Have talent, will travel?
Boris Groysberg, an associate professor of business administration at Harvard Business School, has researched how firms hire and develop top talent. He took the time to speak with us about why star workers don't always succeed when they go to new organisations.
Companies look to hire talent, or "stars", but you argue that star workers who succeed in one venue may not succeed as much in another - that talent may not be as portable as we generally assume. Why is this?
My colleagues and I studied a number of labour markets: Wall Street analysts, star general managers - people who left GE and became CEOs of other companies - star football players. We've looked at stars who switch firms, switch allegiances - someone from Goldman Sachs going to Morgan Stanley, for instance - and these people really underperform compared to those who stay put.
This is because, in part, there are two types of human capital. The first, general capital, is valuable to different employers. Those are our innate abilities - our ability to do math, for instance. The second is firm-specific - skills and capabilities only applicable to one firm. So Firm A might have a very idiosyncratic computer system which is very valuable to that organisation, but not to another. When people leave a firm, they take their general human capital. The firm-specific capital is left behind. When you give up some knowledge, it takes time to acquire more, and so you underperform until you get socialised and get skills applicable to the new company.
What creates stardom in the first place is having a really good match between employer and employee, which is very, very rare. There are exceptions. People who move in teams do really well, which makes sense, since they aren't unplugging all their relationships. And if they move together to a better platform, then they're going to do well. Also, this decline in performance is only really applicable to men. There are exceptions to this rule as well, but that's generally what happens on average.
How could a manager minimise the portability of a star position in order to retain a talented individual?
If someone values team work, collaboration, sharing ideas - also if they value certain idiosyncratic processes - all these things increase the barriers of leaving a firm. Basically, the more someone depends on a firm, the less likely their performance is portable.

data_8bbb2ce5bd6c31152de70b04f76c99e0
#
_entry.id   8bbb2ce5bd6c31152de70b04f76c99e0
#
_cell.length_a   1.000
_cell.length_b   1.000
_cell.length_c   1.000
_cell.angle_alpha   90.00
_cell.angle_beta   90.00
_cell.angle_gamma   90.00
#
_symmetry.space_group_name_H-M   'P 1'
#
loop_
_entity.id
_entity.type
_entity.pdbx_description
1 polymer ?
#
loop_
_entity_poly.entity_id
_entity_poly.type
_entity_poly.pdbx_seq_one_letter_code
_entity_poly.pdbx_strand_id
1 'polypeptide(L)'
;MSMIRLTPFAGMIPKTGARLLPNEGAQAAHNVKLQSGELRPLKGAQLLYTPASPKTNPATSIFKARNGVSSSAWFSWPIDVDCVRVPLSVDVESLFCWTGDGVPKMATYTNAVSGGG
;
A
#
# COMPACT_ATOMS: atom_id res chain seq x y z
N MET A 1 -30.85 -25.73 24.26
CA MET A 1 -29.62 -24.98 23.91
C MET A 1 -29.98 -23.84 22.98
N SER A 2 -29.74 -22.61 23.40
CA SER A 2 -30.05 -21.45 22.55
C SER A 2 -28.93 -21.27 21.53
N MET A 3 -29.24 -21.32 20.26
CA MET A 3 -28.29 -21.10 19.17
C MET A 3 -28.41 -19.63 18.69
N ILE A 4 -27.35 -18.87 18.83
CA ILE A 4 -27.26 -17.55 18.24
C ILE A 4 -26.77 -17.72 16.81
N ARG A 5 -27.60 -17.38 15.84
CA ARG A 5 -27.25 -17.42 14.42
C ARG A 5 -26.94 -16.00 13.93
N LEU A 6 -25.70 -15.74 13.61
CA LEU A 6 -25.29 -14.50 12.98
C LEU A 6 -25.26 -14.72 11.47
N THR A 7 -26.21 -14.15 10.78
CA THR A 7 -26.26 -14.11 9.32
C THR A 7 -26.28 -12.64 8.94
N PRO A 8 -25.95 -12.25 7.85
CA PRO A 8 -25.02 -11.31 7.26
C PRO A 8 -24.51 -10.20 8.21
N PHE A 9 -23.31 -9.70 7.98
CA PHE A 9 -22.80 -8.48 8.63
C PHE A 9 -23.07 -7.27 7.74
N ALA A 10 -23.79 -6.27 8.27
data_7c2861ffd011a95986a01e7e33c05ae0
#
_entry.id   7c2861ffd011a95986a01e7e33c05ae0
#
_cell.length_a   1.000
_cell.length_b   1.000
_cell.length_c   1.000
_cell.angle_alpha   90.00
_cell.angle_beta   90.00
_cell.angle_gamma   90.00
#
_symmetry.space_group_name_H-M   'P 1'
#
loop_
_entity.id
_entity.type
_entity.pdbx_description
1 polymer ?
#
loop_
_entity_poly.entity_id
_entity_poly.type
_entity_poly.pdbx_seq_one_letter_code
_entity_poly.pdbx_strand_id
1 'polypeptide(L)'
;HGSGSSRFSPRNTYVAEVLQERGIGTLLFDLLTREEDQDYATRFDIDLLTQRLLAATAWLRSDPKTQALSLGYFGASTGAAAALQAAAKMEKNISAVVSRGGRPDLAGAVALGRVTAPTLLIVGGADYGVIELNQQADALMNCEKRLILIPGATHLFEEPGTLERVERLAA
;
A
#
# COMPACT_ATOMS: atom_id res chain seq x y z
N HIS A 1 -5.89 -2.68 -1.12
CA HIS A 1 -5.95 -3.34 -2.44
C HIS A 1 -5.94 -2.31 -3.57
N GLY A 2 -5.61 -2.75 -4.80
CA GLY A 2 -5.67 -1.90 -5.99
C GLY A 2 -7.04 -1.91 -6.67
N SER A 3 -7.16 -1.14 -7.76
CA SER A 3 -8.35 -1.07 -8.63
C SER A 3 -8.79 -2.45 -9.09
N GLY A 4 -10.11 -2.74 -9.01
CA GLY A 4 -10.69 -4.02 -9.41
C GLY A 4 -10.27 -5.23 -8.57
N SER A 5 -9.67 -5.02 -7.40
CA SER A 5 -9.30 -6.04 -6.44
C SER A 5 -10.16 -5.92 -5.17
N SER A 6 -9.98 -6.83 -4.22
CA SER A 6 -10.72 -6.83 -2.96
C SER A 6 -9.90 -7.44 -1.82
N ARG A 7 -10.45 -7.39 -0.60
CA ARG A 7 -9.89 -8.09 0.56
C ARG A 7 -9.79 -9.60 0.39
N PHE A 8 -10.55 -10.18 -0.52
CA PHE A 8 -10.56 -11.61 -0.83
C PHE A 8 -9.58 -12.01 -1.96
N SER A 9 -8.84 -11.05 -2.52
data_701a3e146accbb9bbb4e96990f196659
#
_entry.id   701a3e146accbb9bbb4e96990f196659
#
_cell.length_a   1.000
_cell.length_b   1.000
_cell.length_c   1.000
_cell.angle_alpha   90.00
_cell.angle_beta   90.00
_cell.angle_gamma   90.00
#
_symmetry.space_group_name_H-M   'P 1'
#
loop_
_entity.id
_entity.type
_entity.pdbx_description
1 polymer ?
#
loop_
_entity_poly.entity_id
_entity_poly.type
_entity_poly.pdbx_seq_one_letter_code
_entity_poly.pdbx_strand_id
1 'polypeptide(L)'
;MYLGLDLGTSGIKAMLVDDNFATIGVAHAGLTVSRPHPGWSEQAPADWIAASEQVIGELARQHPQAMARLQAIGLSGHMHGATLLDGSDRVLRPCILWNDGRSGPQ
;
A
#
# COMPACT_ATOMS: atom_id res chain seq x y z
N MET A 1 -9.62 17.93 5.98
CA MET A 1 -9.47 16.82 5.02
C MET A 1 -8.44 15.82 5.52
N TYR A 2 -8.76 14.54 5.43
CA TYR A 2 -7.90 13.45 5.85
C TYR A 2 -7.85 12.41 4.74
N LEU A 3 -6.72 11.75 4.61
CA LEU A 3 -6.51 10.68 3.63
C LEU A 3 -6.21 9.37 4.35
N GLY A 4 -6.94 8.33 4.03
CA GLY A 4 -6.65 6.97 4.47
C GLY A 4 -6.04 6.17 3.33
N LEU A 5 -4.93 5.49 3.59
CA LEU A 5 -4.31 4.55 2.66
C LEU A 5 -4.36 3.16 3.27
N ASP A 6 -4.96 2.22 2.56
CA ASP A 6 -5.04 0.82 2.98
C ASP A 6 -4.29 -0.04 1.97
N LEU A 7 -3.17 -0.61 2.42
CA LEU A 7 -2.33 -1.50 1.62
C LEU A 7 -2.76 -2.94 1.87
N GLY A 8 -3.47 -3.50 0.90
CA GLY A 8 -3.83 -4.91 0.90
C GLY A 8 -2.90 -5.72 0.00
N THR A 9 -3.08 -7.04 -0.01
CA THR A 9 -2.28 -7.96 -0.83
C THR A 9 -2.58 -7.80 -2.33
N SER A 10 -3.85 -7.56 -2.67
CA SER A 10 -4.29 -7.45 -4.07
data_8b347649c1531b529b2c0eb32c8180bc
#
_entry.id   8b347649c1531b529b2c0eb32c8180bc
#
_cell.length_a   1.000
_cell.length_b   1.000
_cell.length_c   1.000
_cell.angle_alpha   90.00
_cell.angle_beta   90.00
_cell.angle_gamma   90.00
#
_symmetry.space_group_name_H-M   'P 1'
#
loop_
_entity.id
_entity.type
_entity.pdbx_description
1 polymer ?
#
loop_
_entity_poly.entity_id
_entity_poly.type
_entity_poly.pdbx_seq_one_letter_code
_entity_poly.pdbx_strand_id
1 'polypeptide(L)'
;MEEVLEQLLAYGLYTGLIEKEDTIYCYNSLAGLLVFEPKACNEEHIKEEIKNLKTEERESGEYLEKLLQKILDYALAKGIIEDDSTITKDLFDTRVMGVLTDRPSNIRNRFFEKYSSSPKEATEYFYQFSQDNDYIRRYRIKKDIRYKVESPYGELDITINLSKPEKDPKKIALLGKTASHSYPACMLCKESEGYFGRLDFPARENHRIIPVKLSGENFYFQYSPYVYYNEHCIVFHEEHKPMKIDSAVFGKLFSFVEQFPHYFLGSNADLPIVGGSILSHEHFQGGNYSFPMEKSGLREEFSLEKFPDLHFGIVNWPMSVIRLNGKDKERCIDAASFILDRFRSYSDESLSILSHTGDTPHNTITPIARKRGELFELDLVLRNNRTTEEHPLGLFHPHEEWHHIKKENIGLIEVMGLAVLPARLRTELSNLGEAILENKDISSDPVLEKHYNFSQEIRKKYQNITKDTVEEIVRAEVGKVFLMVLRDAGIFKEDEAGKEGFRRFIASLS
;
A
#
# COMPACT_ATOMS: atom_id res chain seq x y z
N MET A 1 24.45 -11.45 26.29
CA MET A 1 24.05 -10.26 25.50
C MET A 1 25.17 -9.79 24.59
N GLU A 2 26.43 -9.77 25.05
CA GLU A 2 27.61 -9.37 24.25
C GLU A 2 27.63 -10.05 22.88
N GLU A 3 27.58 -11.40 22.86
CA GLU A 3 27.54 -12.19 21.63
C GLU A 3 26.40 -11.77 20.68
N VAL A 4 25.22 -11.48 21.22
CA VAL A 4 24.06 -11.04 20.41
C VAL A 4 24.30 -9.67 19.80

Second, managers need to communicate value propositions to their employees - create value for them. If a firm has a great culture, processes and employees, these things are not portable. The thing is, it's hard for people to realise they are not portable. We attribute our successes to ourselves. It's the fundamental attribution error: We are more likely to point a finger to ourselves and say we are special. 'It's all about me.' Research suggests it's not all about you. Most people don't realise this, so managers really need to communicate it to their employees: We're giving you x, y and z. We're giving you great stuff. Companies communicate their value propositions to their customers. If they would just take even a small percentage of what they invest into that and address employees and explain to them that they're not free agents, then they would retain more talent.
How could people use this concept of portability in better managing their own careers?
It applies to successful and not-as-successful people. When you're looking to move somewhere else, or if you're a manager and looking to hire someone else, be honest in considering the factors and relationships that define your success.
For instance, I like working in teams; I like collaborating. And in working for Harvard Business School, I get to collaborate on a lot of papers and cases. I also like writing articles for practitioners. The more talents and processes align, the better off everyone is. You don't want mismatches: a company that is team-based hiring someone who hates working on teams.
My advice is to figure out what your strengths and weaknesses are, and then look at the company and figure out what they're good at, not so good at, what the norms and values and behaviors are. The more of a match, the more successful it's going to be.
This is an edited version of an article that appeared in the MIT Sloan Management Review.